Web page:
U.S. Capitol police said they have taken into custody a man who claimed to have a powerful bomb in his truck, setting off an hours-long standoff and forcing the evacuation and lockdown of several buildings in the Capitol complex.
The man has been identified as Floyd Ray Roseberry, 49, of North Carolina.
At a briefing just moments after Roseberry peacefully surrendered, police said it wasn’t yet clear if there were actual explosives in the truck or what his motive might have been.
USCP Chief Thomas Manger said they had learned from speaking with family members that Roseberry “has had some losses — I believe his mother recently passed away” and was dealing with other “issues” as well.
Police said the incident began about 9:15 a.m. ET Thursday when Roseberry pulled his pickup truck onto the sidewalk in front of the Library of Congress and told a responding officer that his truck contained a bomb.
"The driver of the truck told the responding officer on the scene that he had a bomb, and what appeared, the officer said, that he had a detonator in his hand," Manger said.
The truck's location was just a block from the U.S. Supreme Court, adjacent to the Cannon House Office Building, and across the east lawn from the Capitol, providing added urgency for Capitol police to defuse the situation.
"As you all know, the House and the Senate are on recess, but there's still some people working in the buildings that are nearby this location," Manger said.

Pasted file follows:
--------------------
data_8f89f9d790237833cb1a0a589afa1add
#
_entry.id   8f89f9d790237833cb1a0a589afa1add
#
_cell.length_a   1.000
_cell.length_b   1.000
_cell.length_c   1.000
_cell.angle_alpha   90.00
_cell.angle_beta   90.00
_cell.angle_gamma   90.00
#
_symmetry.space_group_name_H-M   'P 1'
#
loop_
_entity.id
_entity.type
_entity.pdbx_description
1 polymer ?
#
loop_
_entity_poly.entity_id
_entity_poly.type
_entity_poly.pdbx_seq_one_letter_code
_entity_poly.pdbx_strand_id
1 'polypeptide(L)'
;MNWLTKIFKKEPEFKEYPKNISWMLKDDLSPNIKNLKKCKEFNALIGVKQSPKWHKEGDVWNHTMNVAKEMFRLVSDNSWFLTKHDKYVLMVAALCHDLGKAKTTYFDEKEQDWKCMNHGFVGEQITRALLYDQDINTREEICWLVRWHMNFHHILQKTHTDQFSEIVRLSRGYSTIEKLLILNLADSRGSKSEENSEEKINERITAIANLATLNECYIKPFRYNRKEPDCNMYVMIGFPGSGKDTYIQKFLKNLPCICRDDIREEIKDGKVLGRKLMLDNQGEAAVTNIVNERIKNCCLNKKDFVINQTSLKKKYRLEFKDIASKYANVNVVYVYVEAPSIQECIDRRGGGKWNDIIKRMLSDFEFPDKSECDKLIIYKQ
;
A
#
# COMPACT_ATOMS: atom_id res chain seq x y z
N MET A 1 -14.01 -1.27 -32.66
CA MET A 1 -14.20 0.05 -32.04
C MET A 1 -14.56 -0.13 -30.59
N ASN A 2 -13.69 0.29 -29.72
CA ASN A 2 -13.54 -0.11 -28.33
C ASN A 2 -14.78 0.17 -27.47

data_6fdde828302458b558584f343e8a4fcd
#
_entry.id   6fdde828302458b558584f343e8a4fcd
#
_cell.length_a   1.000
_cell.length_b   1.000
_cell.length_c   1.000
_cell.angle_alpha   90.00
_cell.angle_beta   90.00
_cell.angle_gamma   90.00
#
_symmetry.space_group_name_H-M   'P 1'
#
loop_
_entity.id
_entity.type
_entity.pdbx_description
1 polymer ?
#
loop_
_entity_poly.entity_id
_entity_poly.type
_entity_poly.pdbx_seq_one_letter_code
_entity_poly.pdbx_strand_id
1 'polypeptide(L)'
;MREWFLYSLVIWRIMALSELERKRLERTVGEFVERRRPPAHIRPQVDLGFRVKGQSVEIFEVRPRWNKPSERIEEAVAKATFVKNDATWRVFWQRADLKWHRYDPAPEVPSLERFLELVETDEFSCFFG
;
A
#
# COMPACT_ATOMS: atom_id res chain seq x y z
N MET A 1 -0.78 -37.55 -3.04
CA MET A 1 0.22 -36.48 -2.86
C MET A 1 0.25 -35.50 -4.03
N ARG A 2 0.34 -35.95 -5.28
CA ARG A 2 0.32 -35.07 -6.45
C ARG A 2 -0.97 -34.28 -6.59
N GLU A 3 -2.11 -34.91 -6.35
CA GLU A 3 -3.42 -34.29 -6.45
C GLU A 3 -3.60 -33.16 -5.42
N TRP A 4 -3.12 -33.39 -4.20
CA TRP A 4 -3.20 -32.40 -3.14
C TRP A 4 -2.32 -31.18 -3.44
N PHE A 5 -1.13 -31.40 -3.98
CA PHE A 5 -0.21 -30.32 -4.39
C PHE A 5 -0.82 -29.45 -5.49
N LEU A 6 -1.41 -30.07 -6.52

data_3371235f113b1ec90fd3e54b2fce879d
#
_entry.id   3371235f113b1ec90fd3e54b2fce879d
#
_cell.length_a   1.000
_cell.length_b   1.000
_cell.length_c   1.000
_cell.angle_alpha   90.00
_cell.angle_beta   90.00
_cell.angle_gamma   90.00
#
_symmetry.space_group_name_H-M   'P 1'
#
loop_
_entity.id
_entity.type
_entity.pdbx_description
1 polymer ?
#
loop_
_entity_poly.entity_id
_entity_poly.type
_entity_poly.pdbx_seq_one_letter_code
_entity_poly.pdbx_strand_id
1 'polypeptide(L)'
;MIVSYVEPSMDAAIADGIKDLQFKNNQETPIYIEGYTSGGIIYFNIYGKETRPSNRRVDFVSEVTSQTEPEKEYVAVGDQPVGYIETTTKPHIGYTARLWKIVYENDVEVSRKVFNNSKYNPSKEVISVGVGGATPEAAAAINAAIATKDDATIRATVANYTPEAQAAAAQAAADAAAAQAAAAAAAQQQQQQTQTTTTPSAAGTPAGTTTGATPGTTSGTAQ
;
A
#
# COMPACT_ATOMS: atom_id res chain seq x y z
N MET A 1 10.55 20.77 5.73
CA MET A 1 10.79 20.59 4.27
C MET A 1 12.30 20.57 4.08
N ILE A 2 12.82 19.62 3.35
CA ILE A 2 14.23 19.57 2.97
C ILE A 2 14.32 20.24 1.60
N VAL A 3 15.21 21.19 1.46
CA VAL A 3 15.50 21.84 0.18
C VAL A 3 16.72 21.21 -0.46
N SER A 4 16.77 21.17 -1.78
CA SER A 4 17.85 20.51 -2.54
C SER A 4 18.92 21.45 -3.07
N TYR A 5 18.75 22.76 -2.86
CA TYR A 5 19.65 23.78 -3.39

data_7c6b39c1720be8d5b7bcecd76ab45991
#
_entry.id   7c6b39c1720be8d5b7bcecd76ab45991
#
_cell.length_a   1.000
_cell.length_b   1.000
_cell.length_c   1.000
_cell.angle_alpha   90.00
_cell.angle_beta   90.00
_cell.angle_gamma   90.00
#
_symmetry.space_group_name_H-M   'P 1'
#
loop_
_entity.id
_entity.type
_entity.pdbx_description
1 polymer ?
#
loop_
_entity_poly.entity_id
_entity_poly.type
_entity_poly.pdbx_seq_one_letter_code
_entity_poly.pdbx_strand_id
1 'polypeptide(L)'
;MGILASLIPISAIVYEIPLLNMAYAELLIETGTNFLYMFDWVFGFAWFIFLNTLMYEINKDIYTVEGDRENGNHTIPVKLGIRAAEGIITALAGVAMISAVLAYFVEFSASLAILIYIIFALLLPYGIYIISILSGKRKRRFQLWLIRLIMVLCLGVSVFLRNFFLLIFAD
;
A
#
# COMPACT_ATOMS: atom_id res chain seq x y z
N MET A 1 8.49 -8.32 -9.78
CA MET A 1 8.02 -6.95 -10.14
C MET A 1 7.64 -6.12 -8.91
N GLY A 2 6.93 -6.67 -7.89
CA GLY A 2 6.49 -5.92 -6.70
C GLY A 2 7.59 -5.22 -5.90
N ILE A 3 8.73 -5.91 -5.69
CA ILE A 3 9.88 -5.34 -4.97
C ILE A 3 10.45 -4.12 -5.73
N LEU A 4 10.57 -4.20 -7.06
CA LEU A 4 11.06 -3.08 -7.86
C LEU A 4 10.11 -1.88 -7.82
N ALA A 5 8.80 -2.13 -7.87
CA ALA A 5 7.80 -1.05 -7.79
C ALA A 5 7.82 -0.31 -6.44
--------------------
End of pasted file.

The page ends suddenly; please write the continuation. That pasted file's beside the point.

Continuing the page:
Staff in those buildings and others were advised to use underground passageways to move to safer locations, or in some instances, they were told to shelter in place.
On a Facebook account under the name Ray Roseberry, which has now been suspended, a man who appeared to be the suspect livestreamed a lengthy rant, apparently aimed at President Joe Biden, in which he said he was “prepared to die for a cause,” spoke of the situation in Afghanistan, and warned that any attempt to shoot him would detonate a string of explosives and blow up “two and a half city blocks.”
"The only thing that can set this bomb off," said the man in the livestream, "is enough decimals [sic]."
The decibels from the insurrection still ring in the ears of most Capitol police officers, and they worked quickly to negotiate with Roseberry.
"We first started doing that with a whiteboard, just writing messages back and forth," Manger said. "We used a robot to get a telephone down to him, but he would not use the telephone."
But Manger said that not long after trying to deliver the phone, Roseberry got out of the truck and surrendered without incident.
At the time of the last briefing, Manger said they had yet to clear the truck and would also have to make sure no explosives were planted anywhere else.
He said, the livestream rant aside, they were still looking into a possible motive.
"We do know that Mr. Roseberry has had some losses of family. I believe his mother recently passed away, and we spoke with members of his family and there were other issues he was dealing with," said Manger.